From September 2017 until April 2019, the CNRS (Laboratories SAGE (Strasbourg), CESDIP (Saint Quentin en Yvelines)) and the European Prison Litigation Network coordinated a research project on the protection of fundamental rights and access to legal aid for remand prisoners in the European Union, together with partner universities and NGOs from nine European countries
Legal aid systems, the tools giving access to the law and the measures adopted to allow for the intervention of lawyers in prison greatly differ depending on the country. Such differences largely account for the great disparities observed with regards to access to a judge and the effectiveness of rights. As a matter of fact, it appears that access to legal resources in detention and the external intermediaries for prisoners’ complaints are critical factors in the judicial protection in detention. In addition, the attention devoted to this dimension is greatly insufficient at the European level, whether EU law or ECHR law is concerned.
Building on these observations, ten partners from European countries (CNRS (Laboratories SAGE and CESDIP), European Prison Litigation Network, University of Utrecht, Helsinki Foundation for Human Rights, University of Applied Sciences and Arts of Dortmund, University of Florence, Bulgarian Helsinki Committee, University of Ghent, General Council of the Spanish Bar, University of Comillas) have mapped laws and practices in the EU as regard to legal aid for remand prisoners (on issues relating to conditions of detention and aspects which have an impact on criminal proceedings: security, transfers, geographic distance…) in nine countries of the EU (Czech Republic, Belgium, Bulgaria, France, Germany, Italy, Netherlands, Poland, Spain). The project has also analysed the conditions for the inclusion in European law of procedural obligations regarding legal aid for remand prisoners.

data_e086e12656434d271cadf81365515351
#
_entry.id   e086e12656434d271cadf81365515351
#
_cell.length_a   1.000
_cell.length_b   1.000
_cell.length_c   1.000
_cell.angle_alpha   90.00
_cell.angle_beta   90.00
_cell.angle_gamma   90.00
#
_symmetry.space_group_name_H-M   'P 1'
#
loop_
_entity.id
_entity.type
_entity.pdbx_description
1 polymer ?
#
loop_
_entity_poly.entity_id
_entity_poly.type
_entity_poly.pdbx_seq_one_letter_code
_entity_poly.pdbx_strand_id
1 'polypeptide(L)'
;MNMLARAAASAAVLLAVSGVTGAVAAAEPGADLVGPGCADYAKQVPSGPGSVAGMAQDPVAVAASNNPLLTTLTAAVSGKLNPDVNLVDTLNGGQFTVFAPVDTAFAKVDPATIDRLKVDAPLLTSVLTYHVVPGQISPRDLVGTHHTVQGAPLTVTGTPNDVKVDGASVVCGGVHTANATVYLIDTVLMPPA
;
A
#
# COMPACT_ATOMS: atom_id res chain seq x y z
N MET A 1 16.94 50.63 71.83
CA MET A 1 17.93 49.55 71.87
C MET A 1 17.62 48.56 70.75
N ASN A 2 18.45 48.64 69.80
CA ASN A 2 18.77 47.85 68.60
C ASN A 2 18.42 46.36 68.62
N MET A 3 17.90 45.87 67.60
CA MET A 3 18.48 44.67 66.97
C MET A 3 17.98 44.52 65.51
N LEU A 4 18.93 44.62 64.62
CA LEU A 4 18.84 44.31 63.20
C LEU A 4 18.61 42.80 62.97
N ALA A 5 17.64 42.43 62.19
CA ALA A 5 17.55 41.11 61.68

Based on the research the project partners published in 2019 a White Paper on access to justice for pre-trial detainees.
This project was funded by the European Union’s Justice Programme (2014-2020)
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